By David Akoubian
I have always found solace in rivers and waterfalls. When I need to relax, listening to the sounds of water can be very calming. I grew up fishing and photographing the streams and rivers of North Georgia, and have continued to do so all my life. These days I photograph more than I fish, but the enjoyment is still as great.
When I set out to photograph rivers and waterfalls, I try to choose an overcast day to lessen the contrast in the scenes, and to expand my shooting hours. Because I don’t always know what my subjects will be, such as a large waterfall or detailed cascades, I pack both wide-angle and short telephoto lenses. My preferred lens for waterfalls is somewhere in the 17mm to 24mm range. For more detailed images, 50mm to 210mm usually gets the job done.
I always bring a sturdy tripod, since many of my exposures are one second or longer. My tripod is also waterproof, so I can set up in the water. Other essentials for me are circular polarizers and neutral density filters. Circular polarizers reduce the glare and increase the saturation of any foliage in the frame. Neutral density filters simply reduce the amount of light hitting the sensor, thereby allowing me to use longer exposures. I like slow exposures for rivers and waterfalls, as they provide a silkier, softer look to moving water, and better capture the mood I feel when I visit a river. To avoid camera movement during long exposures, I recommend using a cable release, or at the very least, utilize the self-timer or shutter-delay capability of your camera.
For many of the rivers that I have visited previously, I tend to repeat compositions, which is a theme I have followed for many years. To achieve a different look to a familiar scene, I like to revisit places in every season. I live in a wide-angle world when I compose landscape images. By this, I mean I find a foreground object and then use the river as a leading line to either carry the viewer’s eye up the river or to a waterfall. That foreground subject can be almost anything — a log, a rock, or even a small plant. It doesn’t need to be strong enough to carry the image by itself, but sufficient to grab the viewer’s attention and let the leading lines of the river do the rest.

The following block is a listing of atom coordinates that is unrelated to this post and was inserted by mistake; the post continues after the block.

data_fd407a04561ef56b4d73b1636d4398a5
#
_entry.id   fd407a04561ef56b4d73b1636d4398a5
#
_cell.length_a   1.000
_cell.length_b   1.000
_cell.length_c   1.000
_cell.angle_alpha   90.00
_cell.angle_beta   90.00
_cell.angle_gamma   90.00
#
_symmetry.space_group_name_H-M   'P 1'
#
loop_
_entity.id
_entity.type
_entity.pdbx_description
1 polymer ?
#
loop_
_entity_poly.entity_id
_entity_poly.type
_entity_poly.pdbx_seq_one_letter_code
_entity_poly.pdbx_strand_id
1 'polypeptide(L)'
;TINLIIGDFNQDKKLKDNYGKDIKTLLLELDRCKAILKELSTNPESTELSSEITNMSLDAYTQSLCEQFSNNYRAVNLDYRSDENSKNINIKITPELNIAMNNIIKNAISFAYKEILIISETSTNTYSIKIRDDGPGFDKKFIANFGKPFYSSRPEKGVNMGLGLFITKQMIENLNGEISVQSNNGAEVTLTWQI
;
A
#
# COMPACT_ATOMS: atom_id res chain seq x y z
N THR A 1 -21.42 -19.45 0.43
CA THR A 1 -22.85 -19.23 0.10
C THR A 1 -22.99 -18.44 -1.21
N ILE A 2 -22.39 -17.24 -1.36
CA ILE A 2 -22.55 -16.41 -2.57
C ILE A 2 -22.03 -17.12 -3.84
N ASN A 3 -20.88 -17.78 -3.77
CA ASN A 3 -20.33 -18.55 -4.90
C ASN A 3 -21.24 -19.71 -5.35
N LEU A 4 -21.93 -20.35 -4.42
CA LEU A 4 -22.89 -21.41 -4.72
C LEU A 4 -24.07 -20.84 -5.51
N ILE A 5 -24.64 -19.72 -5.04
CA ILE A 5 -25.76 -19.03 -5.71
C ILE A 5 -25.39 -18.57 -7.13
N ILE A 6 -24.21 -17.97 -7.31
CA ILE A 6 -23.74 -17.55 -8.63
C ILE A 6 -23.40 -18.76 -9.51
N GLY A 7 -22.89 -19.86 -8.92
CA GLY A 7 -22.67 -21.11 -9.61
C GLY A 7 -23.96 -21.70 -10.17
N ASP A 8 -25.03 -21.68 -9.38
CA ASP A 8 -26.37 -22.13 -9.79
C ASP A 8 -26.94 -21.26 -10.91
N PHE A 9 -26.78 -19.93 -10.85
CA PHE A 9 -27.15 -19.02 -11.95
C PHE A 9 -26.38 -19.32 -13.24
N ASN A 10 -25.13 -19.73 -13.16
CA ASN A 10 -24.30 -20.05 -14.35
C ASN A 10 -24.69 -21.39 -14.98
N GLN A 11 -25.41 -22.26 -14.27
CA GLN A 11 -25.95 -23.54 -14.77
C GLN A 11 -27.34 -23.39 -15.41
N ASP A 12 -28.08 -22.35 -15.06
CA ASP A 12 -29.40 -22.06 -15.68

My goal is to control the viewer’s attention from the second they see the image until they have arrived at the primary subject. That’s another reason for slow exposures; the air bubbles in the water become lines at about 1/15th of a second or slower, and grow even more pronounced with longer exposures. One second is my ideal shutter speed for most situations, but when necessary, I will throw on the neutral density filter to drag it out to 8, 15, 30 seconds or longer if I need to connect lines. I always use the circular polarizer turned to its maximum effect unless there is light reflecting on the water; then I simply turn it until it captures the beautiful reflections of light.
No matter why you visit rivers and waterfalls, photographing them can help share a part of yourself with your audience, and that’s a connection worth making. In this time of social distancing, connecting with others who share or appreciate your vision is more important than ever. Stay safe, stay healthy, and keep creating images.